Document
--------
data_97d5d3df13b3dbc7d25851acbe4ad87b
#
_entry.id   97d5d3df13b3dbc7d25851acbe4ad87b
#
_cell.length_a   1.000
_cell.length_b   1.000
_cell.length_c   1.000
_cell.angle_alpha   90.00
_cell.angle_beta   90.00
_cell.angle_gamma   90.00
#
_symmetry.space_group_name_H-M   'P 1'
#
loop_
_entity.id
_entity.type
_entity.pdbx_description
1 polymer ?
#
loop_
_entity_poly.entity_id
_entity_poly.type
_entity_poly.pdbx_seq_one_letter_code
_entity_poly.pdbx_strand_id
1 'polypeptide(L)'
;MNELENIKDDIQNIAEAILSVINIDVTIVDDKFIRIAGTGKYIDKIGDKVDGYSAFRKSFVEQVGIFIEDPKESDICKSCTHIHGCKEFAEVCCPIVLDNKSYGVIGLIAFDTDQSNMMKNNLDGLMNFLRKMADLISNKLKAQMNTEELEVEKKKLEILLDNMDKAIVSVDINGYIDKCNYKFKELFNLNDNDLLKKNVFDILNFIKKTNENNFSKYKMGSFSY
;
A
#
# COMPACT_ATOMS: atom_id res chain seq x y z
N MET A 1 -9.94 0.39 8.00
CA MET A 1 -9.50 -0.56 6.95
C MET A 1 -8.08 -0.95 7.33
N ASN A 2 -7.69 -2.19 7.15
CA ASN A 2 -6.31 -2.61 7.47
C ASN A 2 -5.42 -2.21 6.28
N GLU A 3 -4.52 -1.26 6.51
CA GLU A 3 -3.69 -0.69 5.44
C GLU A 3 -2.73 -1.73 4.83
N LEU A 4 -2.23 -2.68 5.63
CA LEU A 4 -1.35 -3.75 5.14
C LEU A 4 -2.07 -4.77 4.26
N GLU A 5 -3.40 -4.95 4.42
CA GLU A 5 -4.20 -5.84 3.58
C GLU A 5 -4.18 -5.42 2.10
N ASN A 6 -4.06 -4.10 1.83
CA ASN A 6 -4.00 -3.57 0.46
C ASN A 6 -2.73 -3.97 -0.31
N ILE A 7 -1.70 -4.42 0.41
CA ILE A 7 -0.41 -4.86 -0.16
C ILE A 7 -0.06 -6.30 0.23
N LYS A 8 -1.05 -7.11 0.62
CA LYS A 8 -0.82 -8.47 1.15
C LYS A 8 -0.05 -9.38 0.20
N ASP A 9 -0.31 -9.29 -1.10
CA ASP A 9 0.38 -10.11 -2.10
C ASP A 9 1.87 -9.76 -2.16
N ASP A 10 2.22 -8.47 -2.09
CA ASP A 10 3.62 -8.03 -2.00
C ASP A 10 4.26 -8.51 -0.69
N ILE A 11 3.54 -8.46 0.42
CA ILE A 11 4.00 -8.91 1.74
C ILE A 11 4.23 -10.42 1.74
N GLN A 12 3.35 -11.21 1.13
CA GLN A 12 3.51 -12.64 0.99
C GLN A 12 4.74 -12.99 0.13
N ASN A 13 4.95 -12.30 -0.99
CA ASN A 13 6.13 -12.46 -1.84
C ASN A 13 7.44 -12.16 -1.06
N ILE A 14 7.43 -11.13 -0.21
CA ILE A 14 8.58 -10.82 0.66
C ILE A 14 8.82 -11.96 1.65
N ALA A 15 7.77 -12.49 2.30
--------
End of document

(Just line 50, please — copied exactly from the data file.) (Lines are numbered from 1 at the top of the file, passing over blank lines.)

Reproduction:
CA ILE A 7 -0.41 -4.86 -0.16